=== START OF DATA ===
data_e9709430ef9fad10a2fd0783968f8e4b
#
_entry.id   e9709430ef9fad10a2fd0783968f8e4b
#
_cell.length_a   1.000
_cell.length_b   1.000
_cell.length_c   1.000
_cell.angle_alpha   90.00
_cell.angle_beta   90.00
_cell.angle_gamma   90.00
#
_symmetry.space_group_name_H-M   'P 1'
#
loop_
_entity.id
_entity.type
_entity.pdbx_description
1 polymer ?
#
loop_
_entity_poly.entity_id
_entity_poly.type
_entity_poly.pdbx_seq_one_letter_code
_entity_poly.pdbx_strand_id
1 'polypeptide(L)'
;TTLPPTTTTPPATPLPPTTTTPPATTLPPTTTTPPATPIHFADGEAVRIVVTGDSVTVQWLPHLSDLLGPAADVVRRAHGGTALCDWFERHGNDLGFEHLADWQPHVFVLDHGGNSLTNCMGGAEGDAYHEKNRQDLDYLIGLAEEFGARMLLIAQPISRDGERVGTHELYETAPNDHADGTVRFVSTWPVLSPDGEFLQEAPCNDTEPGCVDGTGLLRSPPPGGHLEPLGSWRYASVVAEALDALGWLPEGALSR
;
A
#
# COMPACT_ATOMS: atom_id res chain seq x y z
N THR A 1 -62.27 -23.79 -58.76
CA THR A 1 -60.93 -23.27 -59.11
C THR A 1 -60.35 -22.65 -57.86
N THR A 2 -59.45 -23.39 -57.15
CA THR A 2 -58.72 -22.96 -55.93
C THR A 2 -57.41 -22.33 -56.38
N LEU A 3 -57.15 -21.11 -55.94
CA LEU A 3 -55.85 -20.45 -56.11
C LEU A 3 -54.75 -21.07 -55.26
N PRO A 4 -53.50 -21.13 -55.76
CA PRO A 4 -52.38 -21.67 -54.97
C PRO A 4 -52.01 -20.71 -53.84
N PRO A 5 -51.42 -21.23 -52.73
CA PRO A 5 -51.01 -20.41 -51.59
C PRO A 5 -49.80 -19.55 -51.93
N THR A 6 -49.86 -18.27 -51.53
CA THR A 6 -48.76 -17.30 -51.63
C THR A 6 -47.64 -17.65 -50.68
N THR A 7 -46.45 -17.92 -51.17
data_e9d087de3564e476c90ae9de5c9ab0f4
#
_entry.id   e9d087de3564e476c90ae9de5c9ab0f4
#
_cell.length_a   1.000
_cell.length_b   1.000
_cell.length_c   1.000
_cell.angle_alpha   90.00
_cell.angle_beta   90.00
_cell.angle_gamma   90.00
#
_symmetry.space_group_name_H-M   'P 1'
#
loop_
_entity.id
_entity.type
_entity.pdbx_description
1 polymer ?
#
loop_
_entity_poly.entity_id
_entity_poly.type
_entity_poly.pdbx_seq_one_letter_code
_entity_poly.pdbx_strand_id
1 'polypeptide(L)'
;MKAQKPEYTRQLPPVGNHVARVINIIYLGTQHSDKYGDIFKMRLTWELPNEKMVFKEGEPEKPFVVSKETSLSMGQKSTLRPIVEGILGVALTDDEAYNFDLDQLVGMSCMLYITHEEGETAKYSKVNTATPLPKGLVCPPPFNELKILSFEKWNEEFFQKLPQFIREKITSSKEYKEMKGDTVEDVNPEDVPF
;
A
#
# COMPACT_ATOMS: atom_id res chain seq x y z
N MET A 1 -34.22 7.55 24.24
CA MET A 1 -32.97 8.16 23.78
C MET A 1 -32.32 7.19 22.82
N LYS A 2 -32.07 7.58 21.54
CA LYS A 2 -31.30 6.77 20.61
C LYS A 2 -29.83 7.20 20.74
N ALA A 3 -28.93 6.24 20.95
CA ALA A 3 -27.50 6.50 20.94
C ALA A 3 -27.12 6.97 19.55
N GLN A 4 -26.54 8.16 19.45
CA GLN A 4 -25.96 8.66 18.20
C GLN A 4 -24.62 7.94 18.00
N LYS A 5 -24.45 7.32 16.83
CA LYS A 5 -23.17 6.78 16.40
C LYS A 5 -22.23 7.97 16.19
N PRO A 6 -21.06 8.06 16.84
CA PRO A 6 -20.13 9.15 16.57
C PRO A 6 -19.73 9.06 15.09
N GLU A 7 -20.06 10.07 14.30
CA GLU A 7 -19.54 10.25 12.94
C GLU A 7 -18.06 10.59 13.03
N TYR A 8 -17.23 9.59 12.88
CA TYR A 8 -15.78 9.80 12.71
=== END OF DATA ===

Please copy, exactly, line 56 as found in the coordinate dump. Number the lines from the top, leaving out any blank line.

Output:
_cell.length_c   1.000